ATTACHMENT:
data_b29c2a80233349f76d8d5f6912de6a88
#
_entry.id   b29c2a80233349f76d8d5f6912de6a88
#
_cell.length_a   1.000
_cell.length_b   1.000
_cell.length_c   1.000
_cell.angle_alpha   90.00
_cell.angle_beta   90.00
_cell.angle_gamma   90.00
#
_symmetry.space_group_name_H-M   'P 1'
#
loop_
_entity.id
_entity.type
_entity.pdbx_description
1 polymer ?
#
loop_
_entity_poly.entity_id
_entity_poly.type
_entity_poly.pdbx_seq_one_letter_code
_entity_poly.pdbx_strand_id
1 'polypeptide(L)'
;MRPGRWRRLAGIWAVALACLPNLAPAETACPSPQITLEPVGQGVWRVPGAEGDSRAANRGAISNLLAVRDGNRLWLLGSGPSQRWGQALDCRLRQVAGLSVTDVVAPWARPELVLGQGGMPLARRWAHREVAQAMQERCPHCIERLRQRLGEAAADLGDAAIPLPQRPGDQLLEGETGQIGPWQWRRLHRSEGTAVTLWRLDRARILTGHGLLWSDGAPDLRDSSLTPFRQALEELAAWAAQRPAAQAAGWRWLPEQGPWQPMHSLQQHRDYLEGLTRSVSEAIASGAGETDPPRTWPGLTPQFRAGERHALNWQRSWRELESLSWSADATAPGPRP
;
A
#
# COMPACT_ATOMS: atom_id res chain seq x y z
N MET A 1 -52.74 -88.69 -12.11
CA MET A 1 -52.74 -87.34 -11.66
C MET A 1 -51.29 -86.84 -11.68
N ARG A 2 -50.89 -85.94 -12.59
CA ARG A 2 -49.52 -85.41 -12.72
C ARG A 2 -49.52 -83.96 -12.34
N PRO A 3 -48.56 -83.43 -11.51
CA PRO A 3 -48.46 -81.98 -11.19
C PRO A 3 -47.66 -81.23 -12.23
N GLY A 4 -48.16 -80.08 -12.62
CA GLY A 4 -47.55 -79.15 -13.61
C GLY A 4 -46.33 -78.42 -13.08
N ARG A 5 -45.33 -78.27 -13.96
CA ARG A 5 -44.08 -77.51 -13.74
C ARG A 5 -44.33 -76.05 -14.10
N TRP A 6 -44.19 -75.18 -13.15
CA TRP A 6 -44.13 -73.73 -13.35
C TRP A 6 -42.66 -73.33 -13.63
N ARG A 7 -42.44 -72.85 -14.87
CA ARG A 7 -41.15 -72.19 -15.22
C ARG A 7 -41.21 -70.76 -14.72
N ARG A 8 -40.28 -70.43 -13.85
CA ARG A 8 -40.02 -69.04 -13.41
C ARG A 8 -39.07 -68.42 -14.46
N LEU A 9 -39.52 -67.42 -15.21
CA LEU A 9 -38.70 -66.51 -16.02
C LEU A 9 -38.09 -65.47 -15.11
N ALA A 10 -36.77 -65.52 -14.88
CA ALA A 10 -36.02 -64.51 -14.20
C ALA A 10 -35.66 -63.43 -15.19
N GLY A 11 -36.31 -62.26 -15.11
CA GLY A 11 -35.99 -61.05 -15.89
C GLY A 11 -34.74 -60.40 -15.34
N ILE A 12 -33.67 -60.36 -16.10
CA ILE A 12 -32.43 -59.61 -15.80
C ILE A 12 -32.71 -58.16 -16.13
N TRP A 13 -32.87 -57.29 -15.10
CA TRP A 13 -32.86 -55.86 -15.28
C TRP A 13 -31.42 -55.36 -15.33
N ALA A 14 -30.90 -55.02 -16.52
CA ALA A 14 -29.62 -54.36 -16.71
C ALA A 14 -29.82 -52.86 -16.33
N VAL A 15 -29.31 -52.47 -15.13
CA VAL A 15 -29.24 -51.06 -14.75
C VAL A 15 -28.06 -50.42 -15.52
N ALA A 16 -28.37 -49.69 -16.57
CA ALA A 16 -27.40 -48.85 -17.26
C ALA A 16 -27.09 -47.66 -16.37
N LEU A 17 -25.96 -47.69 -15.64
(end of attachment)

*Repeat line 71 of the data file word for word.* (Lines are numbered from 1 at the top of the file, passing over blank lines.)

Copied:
CA ALA A 14 -29.62 -54.36 -16.71